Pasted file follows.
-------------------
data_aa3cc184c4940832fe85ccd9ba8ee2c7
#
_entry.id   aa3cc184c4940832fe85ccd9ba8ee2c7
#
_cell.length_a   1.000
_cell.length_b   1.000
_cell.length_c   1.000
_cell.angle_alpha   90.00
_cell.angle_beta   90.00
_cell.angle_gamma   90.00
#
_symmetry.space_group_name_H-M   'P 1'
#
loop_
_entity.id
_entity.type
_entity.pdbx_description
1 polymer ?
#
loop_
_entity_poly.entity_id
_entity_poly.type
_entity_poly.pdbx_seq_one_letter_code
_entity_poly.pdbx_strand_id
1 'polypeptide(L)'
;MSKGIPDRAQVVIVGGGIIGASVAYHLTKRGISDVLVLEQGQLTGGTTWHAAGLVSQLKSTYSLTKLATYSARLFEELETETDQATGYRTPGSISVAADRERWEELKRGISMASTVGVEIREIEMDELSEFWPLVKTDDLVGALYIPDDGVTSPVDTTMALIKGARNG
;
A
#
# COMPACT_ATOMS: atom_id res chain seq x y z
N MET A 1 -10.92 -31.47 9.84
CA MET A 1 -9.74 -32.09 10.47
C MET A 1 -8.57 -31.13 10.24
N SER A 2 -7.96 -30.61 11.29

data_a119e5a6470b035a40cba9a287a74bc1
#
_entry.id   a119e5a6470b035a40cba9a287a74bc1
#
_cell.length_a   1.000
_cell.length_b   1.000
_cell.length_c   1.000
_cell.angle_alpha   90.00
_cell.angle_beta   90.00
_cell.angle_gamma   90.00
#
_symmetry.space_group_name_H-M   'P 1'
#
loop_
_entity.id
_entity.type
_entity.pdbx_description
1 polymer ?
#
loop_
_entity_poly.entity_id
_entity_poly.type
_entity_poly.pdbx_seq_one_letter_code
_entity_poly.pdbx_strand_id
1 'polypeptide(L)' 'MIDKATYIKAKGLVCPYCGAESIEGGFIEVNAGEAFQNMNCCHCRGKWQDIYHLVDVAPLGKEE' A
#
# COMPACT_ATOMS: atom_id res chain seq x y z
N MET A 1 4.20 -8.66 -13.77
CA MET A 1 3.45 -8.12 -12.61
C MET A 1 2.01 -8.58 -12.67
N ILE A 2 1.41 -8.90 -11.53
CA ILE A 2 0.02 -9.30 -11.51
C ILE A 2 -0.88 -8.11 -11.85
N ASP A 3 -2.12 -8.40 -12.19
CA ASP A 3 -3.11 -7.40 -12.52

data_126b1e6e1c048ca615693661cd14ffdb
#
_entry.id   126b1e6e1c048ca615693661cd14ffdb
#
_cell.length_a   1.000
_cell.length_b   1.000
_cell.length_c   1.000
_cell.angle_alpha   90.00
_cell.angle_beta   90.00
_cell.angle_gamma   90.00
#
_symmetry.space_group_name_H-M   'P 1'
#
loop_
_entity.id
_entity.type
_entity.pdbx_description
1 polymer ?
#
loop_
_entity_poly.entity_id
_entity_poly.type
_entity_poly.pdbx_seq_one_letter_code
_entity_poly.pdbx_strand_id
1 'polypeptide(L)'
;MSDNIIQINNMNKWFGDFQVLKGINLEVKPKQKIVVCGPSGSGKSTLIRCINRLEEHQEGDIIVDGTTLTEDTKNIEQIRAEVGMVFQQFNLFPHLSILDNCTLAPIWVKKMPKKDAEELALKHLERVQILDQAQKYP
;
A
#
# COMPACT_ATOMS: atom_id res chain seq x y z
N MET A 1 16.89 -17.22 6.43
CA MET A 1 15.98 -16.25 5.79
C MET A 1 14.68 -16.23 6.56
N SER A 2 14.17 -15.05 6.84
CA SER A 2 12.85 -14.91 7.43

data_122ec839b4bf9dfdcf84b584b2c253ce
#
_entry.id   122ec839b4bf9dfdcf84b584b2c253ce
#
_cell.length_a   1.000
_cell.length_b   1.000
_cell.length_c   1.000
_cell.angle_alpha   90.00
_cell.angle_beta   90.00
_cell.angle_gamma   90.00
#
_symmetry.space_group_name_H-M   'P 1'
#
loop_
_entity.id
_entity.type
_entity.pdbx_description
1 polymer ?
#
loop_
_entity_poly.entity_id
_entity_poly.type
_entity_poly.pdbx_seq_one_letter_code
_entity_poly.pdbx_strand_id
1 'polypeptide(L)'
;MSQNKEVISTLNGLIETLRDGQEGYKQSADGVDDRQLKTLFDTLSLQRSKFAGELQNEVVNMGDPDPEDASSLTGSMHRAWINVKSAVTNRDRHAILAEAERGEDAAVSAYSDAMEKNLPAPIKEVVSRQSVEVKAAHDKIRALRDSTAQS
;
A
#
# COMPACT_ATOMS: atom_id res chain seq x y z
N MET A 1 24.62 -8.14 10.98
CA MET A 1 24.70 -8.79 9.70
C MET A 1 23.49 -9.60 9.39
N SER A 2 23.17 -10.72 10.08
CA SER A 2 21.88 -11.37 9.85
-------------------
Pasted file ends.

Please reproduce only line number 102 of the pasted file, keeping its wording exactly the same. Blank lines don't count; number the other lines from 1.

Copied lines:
C MET A 1 14.68 -16.23 6.56